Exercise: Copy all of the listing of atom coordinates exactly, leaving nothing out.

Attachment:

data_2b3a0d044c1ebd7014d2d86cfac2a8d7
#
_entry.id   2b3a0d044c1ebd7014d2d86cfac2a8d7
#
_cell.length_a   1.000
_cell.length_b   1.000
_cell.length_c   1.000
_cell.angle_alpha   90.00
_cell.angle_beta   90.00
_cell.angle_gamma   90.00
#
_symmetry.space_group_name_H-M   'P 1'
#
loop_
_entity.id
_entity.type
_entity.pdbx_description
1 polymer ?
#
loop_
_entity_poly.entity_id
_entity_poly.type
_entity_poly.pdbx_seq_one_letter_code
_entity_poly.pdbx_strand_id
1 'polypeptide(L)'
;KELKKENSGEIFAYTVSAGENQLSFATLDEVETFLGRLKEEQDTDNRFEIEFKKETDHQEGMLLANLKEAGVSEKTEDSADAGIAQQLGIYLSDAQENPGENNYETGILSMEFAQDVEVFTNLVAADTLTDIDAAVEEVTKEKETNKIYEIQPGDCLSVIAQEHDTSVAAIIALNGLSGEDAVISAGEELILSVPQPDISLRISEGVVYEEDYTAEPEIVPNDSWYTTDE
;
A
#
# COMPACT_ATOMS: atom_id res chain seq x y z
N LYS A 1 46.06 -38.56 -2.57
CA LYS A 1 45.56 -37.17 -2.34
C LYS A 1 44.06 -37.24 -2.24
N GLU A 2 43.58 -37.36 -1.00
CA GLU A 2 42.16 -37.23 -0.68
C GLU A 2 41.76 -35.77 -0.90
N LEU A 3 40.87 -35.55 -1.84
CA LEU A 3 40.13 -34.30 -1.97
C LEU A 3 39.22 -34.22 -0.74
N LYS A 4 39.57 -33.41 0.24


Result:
data_2b3a0d044c1ebd7014d2d86cfac2a8d7
#
_entry.id   2b3a0d044c1ebd7014d2d86cfac2a8d7
#
_cell.length_a   1.000
_cell.length_b   1.000
_cell.length_c   1.000
_cell.angle_alpha   90.00
_cell.angle_beta   90.00
_cell.angle_gamma   90.00
#
_symmetry.space_group_name_H-M   'P 1'
#
loop_
_entity.id
_entity.type
_entity.pdbx_description
1 polymer ?
#
loop_
_entity_poly.entity_id
_entity_poly.type
_entity_poly.pdbx_seq_one_letter_code
_entity_poly.pdbx_strand_id
1 'polypeptide(L)'
;KELKKENSGEIFAYTVSAGENQLSFATLDEVETFLGRLKEEQDTDNRFEIEFKKETDHQEGMLLANLKEAGVSEKTEDSADAGIAQQLGIYLSDAQENPGENNYETGILSMEFAQDVEVFTNLVAADTLTDIDAAVEEVTKEKETNKIYEIQPGDCLSVIAQEHDTSVAAIIALNGLSGEDAVISAGEELILSVPQPDISLRISEGVVYEEDYTAEPEIVPNDSWYTTDE
;
A
#
# COMPACT_ATOMS: atom_id res chain seq x y z
N LYS A 1 46.06 -38.56 -2.57
CA LYS A 1 45.56 -37.17 -2.34
C LYS A 1 44.06 -37.24 -2.24
N GLU A 2 43.58 -37.36 -1.00
CA GLU A 2 42.16 -37.23 -0.68
C GLU A 2 41.76 -35.77 -0.90
N LEU A 3 40.87 -35.55 -1.84
CA LEU A 3 40.13 -34.30 -1.97
C LEU A 3 39.22 -34.22 -0.74
N LYS A 4 39.57 -33.41 0.24